GRAND RAPIDS, Mich. (WOOD) — The Grand Rapids Clerk’s Office provided a behind-the-scenes look at how absentee ballots are kept secure ahead of Election Day.

Given the spike in voting absentee this year and move by clerks to provide additional drop boxes for voters, News 8 wanted to track a ballot cast in the city.

“I think it’s great. It’s very convenient,” Scott Werner told News 8 as he dropped his ballot off at one of the six drive-up drop boxes Grand Rapids is offering for absentee ballot collection.

“I got to look at any candidates I wasn’t familiar with,” he explained as one reason he voted absentee. “I got to take the time to pull up their website and see what their stances are on issues rather than someone I didn’t know about, skipping it.”

The drop boxes are emptied multiple times a day by clerk staff. Those dropped in the city by voters who live in the jurisdiction are first taken to the Clerk’s Office downtown to be scanned into the database and given a signature check.

News 8 watched Werner’s ballot be scanned and given its initial security check Monday.

If the back of the envelope is left blank or the signature doesn’t match, a voter will be notified if it’s caught before Election Day.

Currently, Grand Rapids is averaging more than 2,000 absentees returned each day. Once one receives the initial security check, it’s transported to the city’s Election Central on Market Avenue.

Grand Rapids City Clerk Joel Hondorp gave News 8 inside access to the headquarters.

“These are ballots that have been returned by mail, by drop box or at our counter, and so we’ll sort them into precinct order. We’ll make sure that all of them have been scanned in, that their signatures have been checked. We’ll bundle them by precinct, and then we’ll keep them in storage until Election Day when we can count them,” Hondorp explained inside one of the secure rooms where ballots are stored.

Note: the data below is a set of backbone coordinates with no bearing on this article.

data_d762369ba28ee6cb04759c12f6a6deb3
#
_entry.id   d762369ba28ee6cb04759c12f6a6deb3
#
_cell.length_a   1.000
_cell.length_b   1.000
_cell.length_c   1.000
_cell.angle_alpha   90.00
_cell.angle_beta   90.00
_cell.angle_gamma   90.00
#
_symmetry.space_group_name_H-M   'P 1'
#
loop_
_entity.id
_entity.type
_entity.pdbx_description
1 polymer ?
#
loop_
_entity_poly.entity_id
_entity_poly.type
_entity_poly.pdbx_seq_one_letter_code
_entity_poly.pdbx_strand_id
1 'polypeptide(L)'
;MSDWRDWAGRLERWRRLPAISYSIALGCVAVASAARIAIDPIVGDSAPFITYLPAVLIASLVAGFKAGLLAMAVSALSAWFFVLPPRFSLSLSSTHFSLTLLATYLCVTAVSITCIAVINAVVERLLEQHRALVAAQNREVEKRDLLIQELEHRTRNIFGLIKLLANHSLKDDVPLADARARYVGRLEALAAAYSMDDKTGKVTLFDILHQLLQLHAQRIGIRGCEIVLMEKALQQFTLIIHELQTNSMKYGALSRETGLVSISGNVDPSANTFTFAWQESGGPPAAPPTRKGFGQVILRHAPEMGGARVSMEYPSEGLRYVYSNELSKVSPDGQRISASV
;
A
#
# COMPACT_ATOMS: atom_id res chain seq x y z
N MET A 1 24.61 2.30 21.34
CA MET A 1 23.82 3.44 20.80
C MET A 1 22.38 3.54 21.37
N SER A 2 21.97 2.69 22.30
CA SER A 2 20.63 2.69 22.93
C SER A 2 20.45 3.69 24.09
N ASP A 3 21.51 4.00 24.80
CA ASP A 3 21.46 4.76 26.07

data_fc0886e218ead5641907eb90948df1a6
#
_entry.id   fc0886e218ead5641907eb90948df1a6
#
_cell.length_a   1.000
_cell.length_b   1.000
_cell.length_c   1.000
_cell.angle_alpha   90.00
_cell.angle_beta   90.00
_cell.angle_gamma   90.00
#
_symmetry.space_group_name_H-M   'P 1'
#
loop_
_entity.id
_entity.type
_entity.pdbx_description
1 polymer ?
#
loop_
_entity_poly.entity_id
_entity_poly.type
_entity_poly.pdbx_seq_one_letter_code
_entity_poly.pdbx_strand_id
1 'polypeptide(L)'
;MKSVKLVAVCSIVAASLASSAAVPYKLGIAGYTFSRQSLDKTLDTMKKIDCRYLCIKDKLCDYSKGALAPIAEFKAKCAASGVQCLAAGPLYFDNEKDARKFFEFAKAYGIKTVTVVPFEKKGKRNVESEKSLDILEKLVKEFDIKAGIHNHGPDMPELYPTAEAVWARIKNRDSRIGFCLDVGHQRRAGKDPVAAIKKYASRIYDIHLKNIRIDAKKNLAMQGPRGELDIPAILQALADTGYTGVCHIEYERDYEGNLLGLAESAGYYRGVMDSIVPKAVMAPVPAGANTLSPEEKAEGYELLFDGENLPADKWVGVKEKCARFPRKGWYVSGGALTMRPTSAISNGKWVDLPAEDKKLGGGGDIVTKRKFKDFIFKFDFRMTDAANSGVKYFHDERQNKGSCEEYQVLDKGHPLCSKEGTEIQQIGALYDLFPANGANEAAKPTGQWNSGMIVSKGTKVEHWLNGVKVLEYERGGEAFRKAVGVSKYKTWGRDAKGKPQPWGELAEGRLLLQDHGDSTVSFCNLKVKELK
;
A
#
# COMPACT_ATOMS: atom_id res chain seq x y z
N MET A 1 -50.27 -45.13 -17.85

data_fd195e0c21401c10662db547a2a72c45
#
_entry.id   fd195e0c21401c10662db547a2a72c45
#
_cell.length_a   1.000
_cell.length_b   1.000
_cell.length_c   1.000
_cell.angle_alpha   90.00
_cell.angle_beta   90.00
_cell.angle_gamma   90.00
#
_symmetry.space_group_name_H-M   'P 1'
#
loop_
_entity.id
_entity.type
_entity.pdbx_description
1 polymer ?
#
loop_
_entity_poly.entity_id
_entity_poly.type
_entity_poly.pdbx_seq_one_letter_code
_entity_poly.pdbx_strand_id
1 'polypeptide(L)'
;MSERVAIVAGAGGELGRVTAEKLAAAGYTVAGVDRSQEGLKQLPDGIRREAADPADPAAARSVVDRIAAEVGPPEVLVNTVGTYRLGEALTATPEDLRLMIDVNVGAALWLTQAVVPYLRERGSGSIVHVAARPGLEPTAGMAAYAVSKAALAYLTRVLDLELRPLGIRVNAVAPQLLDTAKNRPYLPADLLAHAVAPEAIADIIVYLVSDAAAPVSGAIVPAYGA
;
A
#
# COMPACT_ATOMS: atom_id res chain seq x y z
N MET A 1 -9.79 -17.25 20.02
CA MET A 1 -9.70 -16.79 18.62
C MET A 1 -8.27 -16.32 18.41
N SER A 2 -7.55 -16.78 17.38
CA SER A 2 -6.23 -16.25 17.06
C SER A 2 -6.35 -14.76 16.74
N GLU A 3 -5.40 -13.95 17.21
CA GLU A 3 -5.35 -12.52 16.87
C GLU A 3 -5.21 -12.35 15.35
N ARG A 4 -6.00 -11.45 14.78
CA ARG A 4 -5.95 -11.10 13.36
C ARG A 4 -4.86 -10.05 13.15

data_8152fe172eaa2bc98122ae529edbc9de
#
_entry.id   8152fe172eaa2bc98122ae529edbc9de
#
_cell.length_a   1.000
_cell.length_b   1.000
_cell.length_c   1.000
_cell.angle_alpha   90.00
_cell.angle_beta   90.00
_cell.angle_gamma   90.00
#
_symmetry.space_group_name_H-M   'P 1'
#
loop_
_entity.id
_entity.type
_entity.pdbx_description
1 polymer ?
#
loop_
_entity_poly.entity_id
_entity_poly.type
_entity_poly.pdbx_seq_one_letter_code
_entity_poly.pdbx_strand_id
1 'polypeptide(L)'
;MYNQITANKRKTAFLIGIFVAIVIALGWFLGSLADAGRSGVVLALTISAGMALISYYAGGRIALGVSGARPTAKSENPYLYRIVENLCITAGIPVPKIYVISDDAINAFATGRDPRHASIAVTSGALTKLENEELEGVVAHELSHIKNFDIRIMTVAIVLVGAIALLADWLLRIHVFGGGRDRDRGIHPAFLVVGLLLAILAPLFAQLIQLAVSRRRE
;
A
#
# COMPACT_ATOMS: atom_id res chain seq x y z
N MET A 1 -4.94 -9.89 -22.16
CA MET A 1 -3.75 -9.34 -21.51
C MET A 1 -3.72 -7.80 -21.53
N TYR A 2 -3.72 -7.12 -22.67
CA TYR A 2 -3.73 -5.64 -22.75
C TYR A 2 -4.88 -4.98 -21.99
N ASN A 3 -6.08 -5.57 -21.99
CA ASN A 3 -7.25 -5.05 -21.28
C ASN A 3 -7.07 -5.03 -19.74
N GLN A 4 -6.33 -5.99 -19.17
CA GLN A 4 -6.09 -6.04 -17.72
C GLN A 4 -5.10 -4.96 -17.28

You can’t access different spaces throughout the building without a security badge. And the computers used for elections aren’t hooked up to the internet to eliminate hacking concerns.

“Not even custodial staff (has access), so we have to put trash cans outside. We have to ask for custodial services when we’re here because that way, only clerk staff has access to this room,” Hondorp said while standing in one of the restricted access rooms.

The absentee ballots will be transported to their corresponding precincts once it’s time to prepare for tabulation. For the first time this year, clerks in qualifying jurisdictions will be given 10 hours of pre-processing to prepare further the ballots to be counted on Election Day.

At that point, Hondorp said there is not much clerks can do to help a voter who made a mistake. It’s imperative that directions are followed, which are sent with each absentee ballot.

“When it goes through a tabulator, there’s no way to let a voter know if they made an error or not,” he said. “So, they really need to know what they’re doing when they’re voting absentee.”

Statewide, voters can track their absentee ballot by entering their information on the state’s website.